In its first set of published projections since the UK voted to leave the EU, the IMF has downgraded its forecasts for global, eurozone and UK growth. In addition, the Fund says that the UK will be the worst affected of all the advanced economies – a view that Dun & Bradstreet shares given that Britain faces the largest amount of uncertainty and change. The financial markets were largely unfazed by the release of the IMF report, given widespread expectations for more substantial downward revisions. In the event, the IMF reduced its UK growth estimate for 2016 by only 0.2 percentage points to 1.7%, and even though it cut back its 2017 estimate more sharply it nevertheless remains firmly in positive territory at 1.3%. These forecasts are based on the rather optimistic assumption that the UK and EU will broadly maintain their existing trade and financial relationship. However, with the UK government loath to accept a deal that preserves the free movement of labour, unfettered access to the single market and the continuation of full ‘passporting’ rights for the City are far from guaranteed.
The IMF has pointed to financial market resilience in the weeks following the referendum as a key factor supporting its relatively sanguine baseline projections. Indeed, global markets have stabilised and risk assets have recovered relatively quickly from their post-Brexit sell-off. However, it is important to remember that market reactions tend to be volatile and short-termist, while the economic facts on the ground take more time to filter through. In this context, we believe that the current market respite will prove temporary, with the UK economy now passing through the eye of the storm. In contrast to what the IMF forecasts appear to imply, we continue to expect the UK to enter a technical recession at some point between the second half of this year and the first half of 2017. A number of forecasters concur with our more pessimistic view.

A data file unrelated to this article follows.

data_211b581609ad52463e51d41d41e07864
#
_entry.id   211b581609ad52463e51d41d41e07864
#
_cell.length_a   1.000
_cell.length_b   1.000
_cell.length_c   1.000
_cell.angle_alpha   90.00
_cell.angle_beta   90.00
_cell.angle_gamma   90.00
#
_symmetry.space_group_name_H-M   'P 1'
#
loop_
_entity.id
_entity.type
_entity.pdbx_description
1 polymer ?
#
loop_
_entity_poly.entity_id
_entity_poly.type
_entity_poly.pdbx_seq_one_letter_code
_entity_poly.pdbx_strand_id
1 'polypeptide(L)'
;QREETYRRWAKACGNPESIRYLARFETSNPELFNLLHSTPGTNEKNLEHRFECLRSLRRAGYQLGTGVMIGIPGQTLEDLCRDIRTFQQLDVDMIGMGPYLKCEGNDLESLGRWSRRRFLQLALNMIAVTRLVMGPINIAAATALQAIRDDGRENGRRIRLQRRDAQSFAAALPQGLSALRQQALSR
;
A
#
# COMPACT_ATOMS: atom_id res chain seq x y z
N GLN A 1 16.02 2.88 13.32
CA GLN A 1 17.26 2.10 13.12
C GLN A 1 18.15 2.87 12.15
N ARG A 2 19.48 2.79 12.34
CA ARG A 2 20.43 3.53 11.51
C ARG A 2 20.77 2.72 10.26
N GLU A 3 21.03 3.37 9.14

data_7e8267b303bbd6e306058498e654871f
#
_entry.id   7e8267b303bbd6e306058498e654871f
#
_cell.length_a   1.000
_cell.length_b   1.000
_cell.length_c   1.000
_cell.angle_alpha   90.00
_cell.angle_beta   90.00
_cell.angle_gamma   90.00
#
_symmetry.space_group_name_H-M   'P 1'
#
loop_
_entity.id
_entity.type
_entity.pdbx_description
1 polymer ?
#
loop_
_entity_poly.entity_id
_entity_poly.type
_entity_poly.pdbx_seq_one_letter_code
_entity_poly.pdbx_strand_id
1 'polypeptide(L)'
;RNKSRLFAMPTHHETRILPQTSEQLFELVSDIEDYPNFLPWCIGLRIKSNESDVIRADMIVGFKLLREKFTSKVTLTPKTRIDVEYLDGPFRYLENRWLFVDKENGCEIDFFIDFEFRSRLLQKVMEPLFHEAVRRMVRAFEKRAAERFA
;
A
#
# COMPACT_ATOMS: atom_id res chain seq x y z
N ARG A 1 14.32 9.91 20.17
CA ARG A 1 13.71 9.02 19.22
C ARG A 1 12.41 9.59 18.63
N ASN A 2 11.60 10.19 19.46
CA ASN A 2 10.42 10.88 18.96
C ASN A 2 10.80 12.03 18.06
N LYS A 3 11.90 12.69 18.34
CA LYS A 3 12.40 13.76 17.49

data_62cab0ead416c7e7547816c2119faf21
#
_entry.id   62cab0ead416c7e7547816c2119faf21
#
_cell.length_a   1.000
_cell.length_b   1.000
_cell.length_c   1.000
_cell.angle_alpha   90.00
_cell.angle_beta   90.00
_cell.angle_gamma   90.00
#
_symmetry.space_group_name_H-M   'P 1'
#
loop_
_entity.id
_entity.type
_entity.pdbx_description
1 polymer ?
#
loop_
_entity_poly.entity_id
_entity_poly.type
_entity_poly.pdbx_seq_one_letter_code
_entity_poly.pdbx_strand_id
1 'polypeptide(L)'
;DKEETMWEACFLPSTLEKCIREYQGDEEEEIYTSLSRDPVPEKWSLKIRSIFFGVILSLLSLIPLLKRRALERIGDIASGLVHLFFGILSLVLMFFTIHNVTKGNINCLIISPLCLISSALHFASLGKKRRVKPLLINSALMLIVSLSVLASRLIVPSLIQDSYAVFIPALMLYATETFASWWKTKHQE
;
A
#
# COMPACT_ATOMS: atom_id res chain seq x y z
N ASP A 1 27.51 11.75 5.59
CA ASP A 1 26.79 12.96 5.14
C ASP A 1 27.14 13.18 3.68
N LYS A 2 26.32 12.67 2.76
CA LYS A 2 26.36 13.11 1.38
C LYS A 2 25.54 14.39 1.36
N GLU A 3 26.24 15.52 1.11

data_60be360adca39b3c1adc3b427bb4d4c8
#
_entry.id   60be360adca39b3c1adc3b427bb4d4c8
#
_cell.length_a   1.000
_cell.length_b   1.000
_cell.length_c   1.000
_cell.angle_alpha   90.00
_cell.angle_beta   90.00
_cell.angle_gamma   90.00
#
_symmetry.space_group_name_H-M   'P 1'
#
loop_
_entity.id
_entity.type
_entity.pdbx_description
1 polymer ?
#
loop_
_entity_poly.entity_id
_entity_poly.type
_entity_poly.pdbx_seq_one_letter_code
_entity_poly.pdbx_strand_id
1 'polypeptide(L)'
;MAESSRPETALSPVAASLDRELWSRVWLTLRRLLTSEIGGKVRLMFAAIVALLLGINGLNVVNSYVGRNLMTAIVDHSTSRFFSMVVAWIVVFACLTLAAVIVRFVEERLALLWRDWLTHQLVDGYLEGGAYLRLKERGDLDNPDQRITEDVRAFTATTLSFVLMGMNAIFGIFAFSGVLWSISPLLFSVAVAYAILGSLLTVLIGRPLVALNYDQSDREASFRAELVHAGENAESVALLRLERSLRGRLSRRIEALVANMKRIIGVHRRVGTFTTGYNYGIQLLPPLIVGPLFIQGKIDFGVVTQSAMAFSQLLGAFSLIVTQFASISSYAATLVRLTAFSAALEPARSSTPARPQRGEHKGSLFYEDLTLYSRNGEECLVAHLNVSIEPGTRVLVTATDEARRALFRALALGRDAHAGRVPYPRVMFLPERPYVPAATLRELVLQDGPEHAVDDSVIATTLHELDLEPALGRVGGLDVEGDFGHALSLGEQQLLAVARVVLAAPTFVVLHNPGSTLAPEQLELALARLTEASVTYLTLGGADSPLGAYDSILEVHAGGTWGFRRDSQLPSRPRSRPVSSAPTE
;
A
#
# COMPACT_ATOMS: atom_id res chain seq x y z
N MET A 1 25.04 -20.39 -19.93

Looking ahead, we believe that while the UK will emerge from its short-term economic woes, it will not escape unscathed. The vote to leave the EU will have a long-term impact on the trajectory of the economy – whatever the eventual outcome. And with Prime Minister Theresa May having recently announced that Article 50 will not be triggered this year, the ongoing lack of clarity will continue to hamper business activity and could trigger further periods of Brexit-related market volatility. Indeed, with a new government at the helm, trying to navigate the UK economy through previously unexplored territory to a yet-undetermined destination, the journey ahead remains long, fraught with uncertainty, and full of hazards. Companies and investors with business interests/operations in the UK and EU should continue to monitordevelopments closely but should remember that the UK will remain a full member of the EU until at least early 2019, during which time the legal framework governing the UK’s relations with the EU will remain unchanged. Nevertheless, we advise firms to expect the pound to remain weak against the dollar for at least the coming one to two years and to explore trade and investment opportunities in non-EU markets (where possible) in order to diversify their risk exposure.
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